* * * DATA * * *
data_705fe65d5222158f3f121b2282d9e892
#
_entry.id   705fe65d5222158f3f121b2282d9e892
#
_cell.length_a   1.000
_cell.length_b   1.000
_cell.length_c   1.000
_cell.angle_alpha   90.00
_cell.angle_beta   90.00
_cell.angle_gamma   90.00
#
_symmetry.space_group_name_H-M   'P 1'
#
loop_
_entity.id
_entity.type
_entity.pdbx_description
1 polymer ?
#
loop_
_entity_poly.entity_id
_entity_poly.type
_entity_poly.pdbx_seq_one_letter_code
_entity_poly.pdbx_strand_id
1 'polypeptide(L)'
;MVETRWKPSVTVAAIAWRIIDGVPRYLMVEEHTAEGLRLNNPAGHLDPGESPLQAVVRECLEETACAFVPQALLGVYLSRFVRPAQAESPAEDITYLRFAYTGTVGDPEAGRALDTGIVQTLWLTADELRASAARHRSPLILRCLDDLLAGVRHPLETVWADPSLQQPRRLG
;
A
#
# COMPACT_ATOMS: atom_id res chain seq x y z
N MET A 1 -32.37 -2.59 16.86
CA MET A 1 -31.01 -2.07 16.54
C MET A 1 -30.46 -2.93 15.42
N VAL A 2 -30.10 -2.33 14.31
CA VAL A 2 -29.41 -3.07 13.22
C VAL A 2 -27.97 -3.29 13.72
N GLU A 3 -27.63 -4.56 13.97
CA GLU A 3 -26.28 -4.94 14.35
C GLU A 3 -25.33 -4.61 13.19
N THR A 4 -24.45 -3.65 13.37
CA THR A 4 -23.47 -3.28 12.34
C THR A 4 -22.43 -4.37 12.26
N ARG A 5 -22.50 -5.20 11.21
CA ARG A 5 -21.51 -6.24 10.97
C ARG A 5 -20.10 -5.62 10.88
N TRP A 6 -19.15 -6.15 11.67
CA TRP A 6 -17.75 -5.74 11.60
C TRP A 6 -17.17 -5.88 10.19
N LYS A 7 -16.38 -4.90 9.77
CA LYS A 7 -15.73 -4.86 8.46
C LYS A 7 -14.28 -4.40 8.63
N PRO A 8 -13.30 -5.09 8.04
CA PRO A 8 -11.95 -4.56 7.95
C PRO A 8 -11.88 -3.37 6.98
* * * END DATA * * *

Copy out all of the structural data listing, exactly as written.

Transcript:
data_705fe65d5222158f3f121b2282d9e892
#
_entry.id   705fe65d5222158f3f121b2282d9e892
#
_cell.length_a   1.000
_cell.length_b   1.000
_cell.length_c   1.000
_cell.angle_alpha   90.00
_cell.angle_beta   90.00
_cell.angle_gamma   90.00
#
_symmetry.space_group_name_H-M   'P 1'
#
loop_
_entity.id
_entity.type
_entity.pdbx_description
1 polymer ?
#
loop_
_entity_poly.entity_id
_entity_poly.type
_entity_poly.pdbx_seq_one_letter_code
_entity_poly.pdbx_strand_id
1 'polypeptide(L)'
;MVETRWKPSVTVAAIAWRIIDGVPRYLMVEEHTAEGLRLNNPAGHLDPGESPLQAVVRECLEETACAFVPQALLGVYLSRFVRPAQAESPAEDITYLRFAYTGTVGDPEAGRALDTGIVQTLWLTADELRASAARHRSPLILRCLDDLLAGVRHPLETVWADPSLQQPRRLG
;
A
#
# COMPACT_ATOMS: atom_id res chain seq x y z
N MET A 1 -32.37 -2.59 16.86
CA MET A 1 -31.01 -2.07 16.54
C MET A 1 -30.46 -2.93 15.42
N VAL A 2 -30.10 -2.33 14.31
CA VAL A 2 -29.41 -3.07 13.22
C VAL A 2 -27.97 -3.29 13.72
N GLU A 3 -27.63 -4.56 13.97
CA GLU A 3 -26.28 -4.94 14.35
C GLU A 3 -25.33 -4.61 13.19
N THR A 4 -24.45 -3.65 13.37
CA THR A 4 -23.47 -3.28 12.34
C THR A 4 -22.43 -4.37 12.26
N ARG A 5 -22.50 -5.20 11.21
CA ARG A 5 -21.51 -6.24 10.97
C ARG A 5 -20.10 -5.62 10.88
N TRP A 6 -19.15 -6.15 11.67
CA TRP A 6 -17.75 -5.74 11.60
C TRP A 6 -17.17 -5.88 10.19
N LYS A 7 -16.38 -4.90 9.77
CA LYS A 7 -15.73 -4.86 8.46
C LYS A 7 -14.28 -4.40 8.63
N PRO A 8 -13.30 -5.09 8.04
CA PRO A 8 -11.95 -4.56 7.95
C PRO A 8 -11.88 -3.37 6.98